Lee Chong's


The "Wing Chong" building, inspiration for Lee Chong's grocery.

   Lee Chong's grocery, while not a model of neatness, was a miracle of supply. It was small and crowded but within its single room a man could find everything he needed or wanted to live and to be happy -- clothes, food, both fresh and canned, liquor, tobacco, fishing equipment, machinery, boats, cordage, caps, pork-chops. You could buy at Lee Chong's a pair of slippers, a silk kimono, a quarter-pint of whisky and a cigar. You could work out combinations to fit almost any mood. The one commodity Lee Chong did not keep could be had across the lot at Dora's.
   The grocery opened at dawn and did not close until the last wandering vagrant dime had been spent or retired for the night. Not that Lee Chong was avaricious. He wasn't, but if one wanted to spend money, he was available. Lee's position in the community surprised him as much as he could be surprised. Over the course of the years everyone in Cannery Row owed him money. He never pressed his clients, but when the bill became too large, Lee cut off credit. Rather than walk into the town up the hill, the client usually paid or tried to.
   Lee was round-faced and courteous. He spoke a stately English without ever using the letter R. When the tong wars were going on in California, it happened now and then that Lee found a price on his head. Then he would go secretly to San Francisco and enter a hospital until the trouble blew over. What he did with his money, no one ever knew. Perhaps he didn't get it. Maybe his wealth was entirely in unpaid bills. But he lived well and he had the respect of all his neighbours. He trusted his clients until further trust became ridiculous. Sometimes he made business errors, but even these he turned to advantage in good will if in no other way. It was that way with the Palace Flophouse and Grill. Anyone but Lee Chong would have considered the transaction a total loss.
   Lee Chong's station in the grocery was behind the cigar counter. The cash register was then on his left and the abacus on his right. Inside the glass case were the brown cigars, the cigarettes, the Bull Durham, the Duke's mixture, the Five Brothers, while behind him in racks on the wall were the pints, half-pints and quarters of Old Green River, Old Town House, Old Colonel, and the favourite -Old Tennessee, a blended whisky guaranteed four months old, very cheap and known in the neighbourhood as Old Tennis Shoes. Lee Chong did not stand between the whisky and the customer without reason. Some very practical minds had on occasion tried to divert his attention to another part of the store. Cousins, nephews, sons and daughters-in-law waited on the rest of the store, but Lee never left the cigar counter. The top of the glass was his desk. His fat delicate hands rested on the glass, the fingers moving like small restless sausages. A broad golden wedding-ring on the middle finger of his left hand was his only jewellery and with it he silently tapped on the rubber change mat from which the little rubber tits had long been worn. Lee's mouth was full and benevolent and the flash of gold when he smiled was rich and warm. He wore half-glasses and since he looked at everything through them, he had to tilt his head back to see in the distance. Interest and discounts, addition, subtraction he worked out on the abacus with his little restless sausage fingers, and his brown friendly eyes roved over the grocery and his teeth flashed at the customers.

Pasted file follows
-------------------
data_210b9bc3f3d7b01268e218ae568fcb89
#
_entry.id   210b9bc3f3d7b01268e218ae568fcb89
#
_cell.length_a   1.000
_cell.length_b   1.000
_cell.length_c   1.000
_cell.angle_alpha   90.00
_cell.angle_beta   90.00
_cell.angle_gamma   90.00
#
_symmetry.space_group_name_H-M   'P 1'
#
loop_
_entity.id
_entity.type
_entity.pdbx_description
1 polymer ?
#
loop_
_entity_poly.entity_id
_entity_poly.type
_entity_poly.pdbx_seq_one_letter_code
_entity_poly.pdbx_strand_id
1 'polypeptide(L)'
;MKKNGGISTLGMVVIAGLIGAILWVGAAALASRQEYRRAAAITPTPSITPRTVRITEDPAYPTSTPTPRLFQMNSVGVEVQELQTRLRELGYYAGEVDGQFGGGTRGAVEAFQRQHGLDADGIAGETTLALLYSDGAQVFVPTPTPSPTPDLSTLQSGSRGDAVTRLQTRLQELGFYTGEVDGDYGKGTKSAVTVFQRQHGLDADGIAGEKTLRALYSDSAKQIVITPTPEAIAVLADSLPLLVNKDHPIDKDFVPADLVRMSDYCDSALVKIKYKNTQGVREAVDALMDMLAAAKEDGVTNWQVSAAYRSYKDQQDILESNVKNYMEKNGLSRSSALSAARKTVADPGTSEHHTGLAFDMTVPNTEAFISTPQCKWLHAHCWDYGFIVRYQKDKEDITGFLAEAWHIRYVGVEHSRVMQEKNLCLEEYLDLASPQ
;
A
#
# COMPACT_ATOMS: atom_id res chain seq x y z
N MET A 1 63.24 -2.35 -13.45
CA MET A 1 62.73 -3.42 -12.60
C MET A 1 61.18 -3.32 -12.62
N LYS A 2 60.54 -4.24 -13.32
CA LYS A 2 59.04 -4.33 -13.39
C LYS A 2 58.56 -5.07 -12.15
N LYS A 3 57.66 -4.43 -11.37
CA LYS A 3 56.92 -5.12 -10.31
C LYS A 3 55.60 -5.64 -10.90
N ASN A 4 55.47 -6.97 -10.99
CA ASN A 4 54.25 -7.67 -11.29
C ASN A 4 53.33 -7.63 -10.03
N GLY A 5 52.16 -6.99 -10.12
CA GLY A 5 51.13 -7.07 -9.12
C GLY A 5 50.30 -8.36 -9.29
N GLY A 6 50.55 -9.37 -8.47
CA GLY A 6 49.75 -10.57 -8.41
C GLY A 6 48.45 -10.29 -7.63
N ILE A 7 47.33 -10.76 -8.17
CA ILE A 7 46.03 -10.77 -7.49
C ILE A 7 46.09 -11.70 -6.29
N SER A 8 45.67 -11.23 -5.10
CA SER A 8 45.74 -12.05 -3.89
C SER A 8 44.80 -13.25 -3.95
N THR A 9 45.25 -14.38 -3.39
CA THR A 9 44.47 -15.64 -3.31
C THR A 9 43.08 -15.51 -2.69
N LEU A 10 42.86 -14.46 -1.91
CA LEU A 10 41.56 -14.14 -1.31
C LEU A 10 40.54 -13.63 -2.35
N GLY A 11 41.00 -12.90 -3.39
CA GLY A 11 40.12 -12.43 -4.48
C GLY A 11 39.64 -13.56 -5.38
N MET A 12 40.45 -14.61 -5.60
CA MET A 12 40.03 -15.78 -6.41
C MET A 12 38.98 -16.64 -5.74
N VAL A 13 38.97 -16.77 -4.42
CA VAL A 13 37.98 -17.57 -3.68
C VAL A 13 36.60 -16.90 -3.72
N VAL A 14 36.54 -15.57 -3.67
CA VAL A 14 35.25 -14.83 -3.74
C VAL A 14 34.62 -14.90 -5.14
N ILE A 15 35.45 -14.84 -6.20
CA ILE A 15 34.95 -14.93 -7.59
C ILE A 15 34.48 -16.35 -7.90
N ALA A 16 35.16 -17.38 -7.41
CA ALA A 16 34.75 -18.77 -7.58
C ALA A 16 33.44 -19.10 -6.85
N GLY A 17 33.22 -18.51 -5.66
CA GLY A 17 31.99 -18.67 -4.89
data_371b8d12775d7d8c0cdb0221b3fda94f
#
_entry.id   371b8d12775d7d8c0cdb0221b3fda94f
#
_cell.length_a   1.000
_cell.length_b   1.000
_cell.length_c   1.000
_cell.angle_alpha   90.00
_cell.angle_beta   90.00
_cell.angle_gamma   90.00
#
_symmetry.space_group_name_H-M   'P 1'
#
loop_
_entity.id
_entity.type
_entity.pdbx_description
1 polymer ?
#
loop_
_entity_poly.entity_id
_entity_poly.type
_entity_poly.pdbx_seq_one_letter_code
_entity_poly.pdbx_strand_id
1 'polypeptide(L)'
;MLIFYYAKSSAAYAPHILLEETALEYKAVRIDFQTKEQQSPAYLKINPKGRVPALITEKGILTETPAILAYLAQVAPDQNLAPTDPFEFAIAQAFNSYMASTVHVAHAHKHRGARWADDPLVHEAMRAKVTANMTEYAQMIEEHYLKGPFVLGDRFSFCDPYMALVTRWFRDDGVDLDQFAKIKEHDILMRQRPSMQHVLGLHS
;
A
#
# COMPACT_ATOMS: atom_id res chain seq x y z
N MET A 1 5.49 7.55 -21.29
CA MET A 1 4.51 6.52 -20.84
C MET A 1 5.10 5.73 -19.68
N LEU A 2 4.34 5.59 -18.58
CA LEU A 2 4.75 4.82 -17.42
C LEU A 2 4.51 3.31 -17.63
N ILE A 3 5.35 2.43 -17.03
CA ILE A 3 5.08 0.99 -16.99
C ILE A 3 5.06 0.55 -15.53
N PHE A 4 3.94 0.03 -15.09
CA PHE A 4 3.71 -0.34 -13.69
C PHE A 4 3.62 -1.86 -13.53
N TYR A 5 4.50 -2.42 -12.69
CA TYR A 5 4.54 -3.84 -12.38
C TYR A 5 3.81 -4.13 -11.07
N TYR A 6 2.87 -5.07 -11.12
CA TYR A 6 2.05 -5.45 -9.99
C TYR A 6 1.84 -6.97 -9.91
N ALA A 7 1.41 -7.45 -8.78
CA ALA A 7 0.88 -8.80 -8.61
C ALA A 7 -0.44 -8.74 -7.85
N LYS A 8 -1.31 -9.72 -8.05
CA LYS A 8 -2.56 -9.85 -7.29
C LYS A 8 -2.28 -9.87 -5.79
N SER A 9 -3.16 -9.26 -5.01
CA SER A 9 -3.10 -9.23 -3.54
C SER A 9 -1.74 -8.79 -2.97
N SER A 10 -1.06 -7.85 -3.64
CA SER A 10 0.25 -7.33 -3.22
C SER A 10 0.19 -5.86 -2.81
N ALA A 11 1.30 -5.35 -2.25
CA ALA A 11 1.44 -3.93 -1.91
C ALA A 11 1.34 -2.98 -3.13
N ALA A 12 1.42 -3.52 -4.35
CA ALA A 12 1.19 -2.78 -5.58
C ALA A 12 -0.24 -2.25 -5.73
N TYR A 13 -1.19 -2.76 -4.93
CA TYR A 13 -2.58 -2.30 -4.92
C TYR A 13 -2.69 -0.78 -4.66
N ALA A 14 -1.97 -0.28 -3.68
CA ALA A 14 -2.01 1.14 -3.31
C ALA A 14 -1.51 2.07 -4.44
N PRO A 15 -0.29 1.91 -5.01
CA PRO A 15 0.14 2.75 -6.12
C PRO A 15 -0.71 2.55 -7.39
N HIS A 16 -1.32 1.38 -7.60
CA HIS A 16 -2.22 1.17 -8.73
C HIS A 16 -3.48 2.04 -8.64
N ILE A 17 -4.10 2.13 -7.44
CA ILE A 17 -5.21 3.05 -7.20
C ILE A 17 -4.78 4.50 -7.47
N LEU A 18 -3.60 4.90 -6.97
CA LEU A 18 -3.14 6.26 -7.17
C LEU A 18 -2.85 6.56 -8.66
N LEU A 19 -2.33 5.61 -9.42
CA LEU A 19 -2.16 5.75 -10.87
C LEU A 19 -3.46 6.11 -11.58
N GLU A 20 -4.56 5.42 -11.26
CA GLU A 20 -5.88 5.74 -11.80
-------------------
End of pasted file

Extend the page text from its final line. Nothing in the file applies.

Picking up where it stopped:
Chapter 1 of "Cannery Row"

   Over Doc and Mack a golden melancholy settled like autumn leaves, melancholy concocted equally of Old Tennis Shoes and old times, of friends lost and friends changed. And both of them knew they were avoiding one subject, telling minor stories to avoid a major one. But at last they were dry, and their subject confronted them.
   Doc opened with considerable bravery. "What do you think of the new owner over at the grocery?"
   "Oh, he's all right," said Mack. "Kind of interesting. The only trouble is he can't never take Lee Chong's place. There was never a friend like Lee Chong," Mack said brokenly.